“Clark’s Nutcracker is a keystone species, whitebark pine is a keystone species, and they’re both in a key mutualism in this ecosystem,” she says.
Keystone species are plants or animals that are so critical to an ecosystem that the landscape would dramatically change without them. In the Greater Yellowstone Ecosystem, nutcrackers rely on whitebark pines as a crucial food source, the pines rely on nutcrackers to disperse and plant their seeds, and more than 100 other species of plants and animals benefit from that mutualism between tree and bird. But the web is at risk of unraveling. Whitebark pines have suffered massive mortalities from the deadly convergence of blister rust disease and mountain pine beetle outbreaks. Nutcracker populations have declined across half their range since 2003, according to Breeding Bird Survey data. The ripple effects extend throughout the ecosystem, from disappearing forests on mountain heights to the loss of a major food resource for grizzly bears.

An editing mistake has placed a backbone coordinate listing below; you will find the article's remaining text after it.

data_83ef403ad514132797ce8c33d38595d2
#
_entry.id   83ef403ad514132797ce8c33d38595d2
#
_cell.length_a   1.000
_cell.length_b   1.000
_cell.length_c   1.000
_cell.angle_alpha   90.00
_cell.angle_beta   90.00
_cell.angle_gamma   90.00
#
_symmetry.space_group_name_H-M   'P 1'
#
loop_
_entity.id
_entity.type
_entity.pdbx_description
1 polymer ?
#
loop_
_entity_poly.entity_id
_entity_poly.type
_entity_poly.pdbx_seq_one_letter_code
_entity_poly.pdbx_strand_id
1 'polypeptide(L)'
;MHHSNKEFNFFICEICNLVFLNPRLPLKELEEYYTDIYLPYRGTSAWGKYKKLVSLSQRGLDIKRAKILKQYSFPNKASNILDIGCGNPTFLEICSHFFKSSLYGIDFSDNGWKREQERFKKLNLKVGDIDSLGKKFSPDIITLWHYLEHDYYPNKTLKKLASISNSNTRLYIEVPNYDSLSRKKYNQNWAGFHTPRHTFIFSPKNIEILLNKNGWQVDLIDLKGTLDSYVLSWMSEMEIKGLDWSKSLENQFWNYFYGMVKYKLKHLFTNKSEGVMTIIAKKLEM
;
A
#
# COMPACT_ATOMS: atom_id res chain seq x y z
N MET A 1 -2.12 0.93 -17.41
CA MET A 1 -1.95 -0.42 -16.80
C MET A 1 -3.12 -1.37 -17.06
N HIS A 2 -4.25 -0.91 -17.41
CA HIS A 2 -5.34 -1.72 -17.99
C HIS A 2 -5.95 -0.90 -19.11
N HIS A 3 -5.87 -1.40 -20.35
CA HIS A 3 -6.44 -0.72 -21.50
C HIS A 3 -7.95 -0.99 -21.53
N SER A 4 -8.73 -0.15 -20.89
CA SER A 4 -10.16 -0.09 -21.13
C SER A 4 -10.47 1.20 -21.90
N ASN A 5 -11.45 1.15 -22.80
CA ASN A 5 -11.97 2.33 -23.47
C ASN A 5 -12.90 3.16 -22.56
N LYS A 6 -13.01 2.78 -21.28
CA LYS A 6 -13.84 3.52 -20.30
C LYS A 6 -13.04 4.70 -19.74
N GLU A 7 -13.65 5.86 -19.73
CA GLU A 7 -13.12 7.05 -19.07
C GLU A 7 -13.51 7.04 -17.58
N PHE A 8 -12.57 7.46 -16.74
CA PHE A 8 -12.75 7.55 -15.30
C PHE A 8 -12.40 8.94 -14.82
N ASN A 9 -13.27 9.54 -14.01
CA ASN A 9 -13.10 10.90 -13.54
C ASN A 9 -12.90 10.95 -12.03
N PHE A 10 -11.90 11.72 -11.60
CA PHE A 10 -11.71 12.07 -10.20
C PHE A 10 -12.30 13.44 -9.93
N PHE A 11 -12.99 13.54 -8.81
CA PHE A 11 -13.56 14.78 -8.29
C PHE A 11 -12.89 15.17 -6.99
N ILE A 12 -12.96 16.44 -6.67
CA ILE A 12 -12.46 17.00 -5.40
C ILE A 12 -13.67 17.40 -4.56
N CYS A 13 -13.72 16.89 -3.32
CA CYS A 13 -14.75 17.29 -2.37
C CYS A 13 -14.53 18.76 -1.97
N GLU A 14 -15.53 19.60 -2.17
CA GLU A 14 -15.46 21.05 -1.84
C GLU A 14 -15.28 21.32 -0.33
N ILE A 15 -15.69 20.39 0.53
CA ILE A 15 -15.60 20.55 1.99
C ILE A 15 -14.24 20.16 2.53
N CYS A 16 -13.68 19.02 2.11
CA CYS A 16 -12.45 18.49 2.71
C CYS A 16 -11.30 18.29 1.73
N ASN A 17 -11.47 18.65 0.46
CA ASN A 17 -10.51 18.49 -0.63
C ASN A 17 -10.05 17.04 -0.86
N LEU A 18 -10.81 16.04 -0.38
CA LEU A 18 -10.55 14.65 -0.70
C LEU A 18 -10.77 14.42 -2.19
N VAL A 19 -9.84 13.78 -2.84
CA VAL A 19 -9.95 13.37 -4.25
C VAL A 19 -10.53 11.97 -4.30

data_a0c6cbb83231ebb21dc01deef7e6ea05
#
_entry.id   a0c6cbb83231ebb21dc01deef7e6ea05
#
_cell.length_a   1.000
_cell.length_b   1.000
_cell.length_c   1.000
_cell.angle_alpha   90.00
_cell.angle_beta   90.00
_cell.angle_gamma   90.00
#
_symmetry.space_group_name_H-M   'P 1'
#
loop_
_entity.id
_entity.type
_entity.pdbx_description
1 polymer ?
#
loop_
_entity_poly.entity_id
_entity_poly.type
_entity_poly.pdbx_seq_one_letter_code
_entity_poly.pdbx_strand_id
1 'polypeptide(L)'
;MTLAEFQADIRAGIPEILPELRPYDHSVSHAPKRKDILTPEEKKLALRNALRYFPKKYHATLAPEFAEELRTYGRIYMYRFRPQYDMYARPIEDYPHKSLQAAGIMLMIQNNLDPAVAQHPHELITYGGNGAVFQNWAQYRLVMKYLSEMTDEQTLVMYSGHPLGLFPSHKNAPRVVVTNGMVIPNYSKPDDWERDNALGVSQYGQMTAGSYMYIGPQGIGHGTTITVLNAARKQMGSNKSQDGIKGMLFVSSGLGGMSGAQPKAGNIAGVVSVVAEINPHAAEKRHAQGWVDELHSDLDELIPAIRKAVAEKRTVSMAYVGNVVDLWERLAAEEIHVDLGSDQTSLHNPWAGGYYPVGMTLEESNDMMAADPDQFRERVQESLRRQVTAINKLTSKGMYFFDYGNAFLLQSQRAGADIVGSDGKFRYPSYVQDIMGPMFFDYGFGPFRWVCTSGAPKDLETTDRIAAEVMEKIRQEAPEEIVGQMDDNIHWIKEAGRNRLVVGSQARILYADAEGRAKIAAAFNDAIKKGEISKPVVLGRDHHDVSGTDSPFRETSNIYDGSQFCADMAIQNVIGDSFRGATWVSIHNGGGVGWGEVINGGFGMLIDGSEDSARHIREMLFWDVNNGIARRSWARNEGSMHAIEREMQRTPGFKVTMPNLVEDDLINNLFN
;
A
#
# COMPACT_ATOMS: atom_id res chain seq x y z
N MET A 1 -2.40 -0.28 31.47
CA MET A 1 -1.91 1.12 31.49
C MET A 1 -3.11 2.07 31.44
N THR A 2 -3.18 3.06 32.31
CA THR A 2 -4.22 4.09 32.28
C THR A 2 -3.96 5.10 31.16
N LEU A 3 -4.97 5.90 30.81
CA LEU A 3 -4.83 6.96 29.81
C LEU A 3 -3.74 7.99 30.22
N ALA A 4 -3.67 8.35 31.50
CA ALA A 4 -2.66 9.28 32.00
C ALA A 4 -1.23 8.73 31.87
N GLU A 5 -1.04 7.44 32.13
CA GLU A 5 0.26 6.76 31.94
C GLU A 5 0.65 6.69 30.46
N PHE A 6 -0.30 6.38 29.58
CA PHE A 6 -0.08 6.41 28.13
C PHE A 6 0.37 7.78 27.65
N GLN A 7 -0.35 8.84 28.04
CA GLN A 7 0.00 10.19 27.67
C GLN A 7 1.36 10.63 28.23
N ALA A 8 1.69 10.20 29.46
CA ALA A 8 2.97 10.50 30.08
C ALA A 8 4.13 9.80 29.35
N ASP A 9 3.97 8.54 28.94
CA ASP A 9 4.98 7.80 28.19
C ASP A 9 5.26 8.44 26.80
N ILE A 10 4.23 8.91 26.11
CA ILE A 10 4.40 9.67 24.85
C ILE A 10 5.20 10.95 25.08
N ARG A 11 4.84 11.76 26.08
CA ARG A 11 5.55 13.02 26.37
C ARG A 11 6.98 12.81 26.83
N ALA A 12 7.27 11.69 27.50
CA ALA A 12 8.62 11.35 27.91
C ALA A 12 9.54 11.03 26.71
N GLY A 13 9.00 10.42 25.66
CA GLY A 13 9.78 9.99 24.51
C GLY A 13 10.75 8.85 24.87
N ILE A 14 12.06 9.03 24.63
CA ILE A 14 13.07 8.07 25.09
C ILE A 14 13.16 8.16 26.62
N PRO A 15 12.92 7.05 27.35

Today, Schaming is back on one of her study sites with a new technology, solar-powered satellite tags, to open up a new chapter of her research. She’s searching for ways to keep the nutcracker– whitebark mutualism intact. But first, she’s got to trap a bird.
Excerpt from Gustave Axelson's article "Nutcrackers, Whitebark Pine and a Bond That Holds an Ecosystem Together"